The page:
• Expansive in scope. It is crucial that technology and its use are designed in a way that allows its users to flourish and become more capable.
  • Idealistic. We must always keep in mind how technology could improve things as a whole.
  • Providing enablement. It is important to understand and shape the possibilities created by technology in order to ensure that it contributes to enhancing and supporting the ethical growth of users and society.
  • Adaptable. There is a possibility of reshaping both the social, political, economic and technological landscape, in order to achieve progress toward a new ideal state of affairs.
  • Principle-driven. By using technology in this manner, we can enable and promote behaviors, interactions, and practices that are aligned with certain ethical values.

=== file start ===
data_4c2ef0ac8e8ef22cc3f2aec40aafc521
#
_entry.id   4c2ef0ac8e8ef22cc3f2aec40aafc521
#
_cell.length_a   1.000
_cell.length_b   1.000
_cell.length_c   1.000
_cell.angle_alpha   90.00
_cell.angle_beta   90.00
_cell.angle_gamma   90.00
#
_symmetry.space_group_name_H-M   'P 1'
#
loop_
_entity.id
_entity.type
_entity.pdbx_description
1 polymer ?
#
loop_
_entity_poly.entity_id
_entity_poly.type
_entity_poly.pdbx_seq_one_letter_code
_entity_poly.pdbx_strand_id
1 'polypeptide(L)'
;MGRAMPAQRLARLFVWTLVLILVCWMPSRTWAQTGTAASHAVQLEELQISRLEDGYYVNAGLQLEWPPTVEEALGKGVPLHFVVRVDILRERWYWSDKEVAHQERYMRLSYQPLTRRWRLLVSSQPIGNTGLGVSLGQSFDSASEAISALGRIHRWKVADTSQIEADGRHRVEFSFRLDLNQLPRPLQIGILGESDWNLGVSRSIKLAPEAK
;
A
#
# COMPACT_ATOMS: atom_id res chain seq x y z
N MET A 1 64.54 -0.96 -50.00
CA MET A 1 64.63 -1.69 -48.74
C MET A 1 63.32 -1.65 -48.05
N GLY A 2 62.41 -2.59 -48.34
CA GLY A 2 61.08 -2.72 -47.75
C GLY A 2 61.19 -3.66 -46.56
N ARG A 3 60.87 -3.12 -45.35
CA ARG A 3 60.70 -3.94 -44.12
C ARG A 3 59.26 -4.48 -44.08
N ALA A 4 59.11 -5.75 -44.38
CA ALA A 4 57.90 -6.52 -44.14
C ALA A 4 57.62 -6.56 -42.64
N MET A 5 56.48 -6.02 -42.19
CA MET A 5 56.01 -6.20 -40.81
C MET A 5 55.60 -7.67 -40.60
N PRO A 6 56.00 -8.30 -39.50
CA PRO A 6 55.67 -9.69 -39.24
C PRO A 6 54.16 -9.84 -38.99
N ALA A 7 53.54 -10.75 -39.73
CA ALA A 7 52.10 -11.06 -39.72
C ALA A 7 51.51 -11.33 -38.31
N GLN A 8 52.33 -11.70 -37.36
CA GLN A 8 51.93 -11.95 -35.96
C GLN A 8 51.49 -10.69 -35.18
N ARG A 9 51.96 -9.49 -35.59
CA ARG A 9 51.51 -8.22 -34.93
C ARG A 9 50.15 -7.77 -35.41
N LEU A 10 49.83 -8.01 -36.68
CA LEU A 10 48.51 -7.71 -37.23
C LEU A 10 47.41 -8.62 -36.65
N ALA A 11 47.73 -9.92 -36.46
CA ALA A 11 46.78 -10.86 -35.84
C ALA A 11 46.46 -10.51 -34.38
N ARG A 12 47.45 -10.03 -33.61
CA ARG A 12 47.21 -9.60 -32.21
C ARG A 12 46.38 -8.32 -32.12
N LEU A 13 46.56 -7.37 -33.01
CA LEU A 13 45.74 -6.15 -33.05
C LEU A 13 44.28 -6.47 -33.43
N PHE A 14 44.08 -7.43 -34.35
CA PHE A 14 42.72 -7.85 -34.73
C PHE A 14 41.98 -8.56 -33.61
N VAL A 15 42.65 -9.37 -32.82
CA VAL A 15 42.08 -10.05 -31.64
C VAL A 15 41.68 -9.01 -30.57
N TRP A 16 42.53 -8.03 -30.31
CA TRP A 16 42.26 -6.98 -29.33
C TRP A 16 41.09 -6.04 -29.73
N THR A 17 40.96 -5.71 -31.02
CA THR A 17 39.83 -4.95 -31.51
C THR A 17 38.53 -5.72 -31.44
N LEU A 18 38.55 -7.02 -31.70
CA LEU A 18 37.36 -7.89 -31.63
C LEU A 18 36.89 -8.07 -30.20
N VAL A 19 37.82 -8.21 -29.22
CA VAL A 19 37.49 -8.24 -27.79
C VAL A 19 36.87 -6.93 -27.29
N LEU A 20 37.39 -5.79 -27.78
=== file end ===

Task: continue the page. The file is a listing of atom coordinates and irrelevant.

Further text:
This is not so much about data or algorithms as it is about rethinking how we interact, how we wish to interact, what we enable through the use of technology that imposes itself as a medium, concluded Joan Casas-Roma.

Despite the fact that this idea suggests the power of technology, it is more concerned with how technology is designed, rather than the power of technology itself. A paradigm shift is required, a change of mindset is required. Technology's ethical consequences are not a technological problem, but rather a social one. Through the use of technology, they pose the question of how we interact with one another and with our surroundings."

Src: Universitat Oberta de Catalunya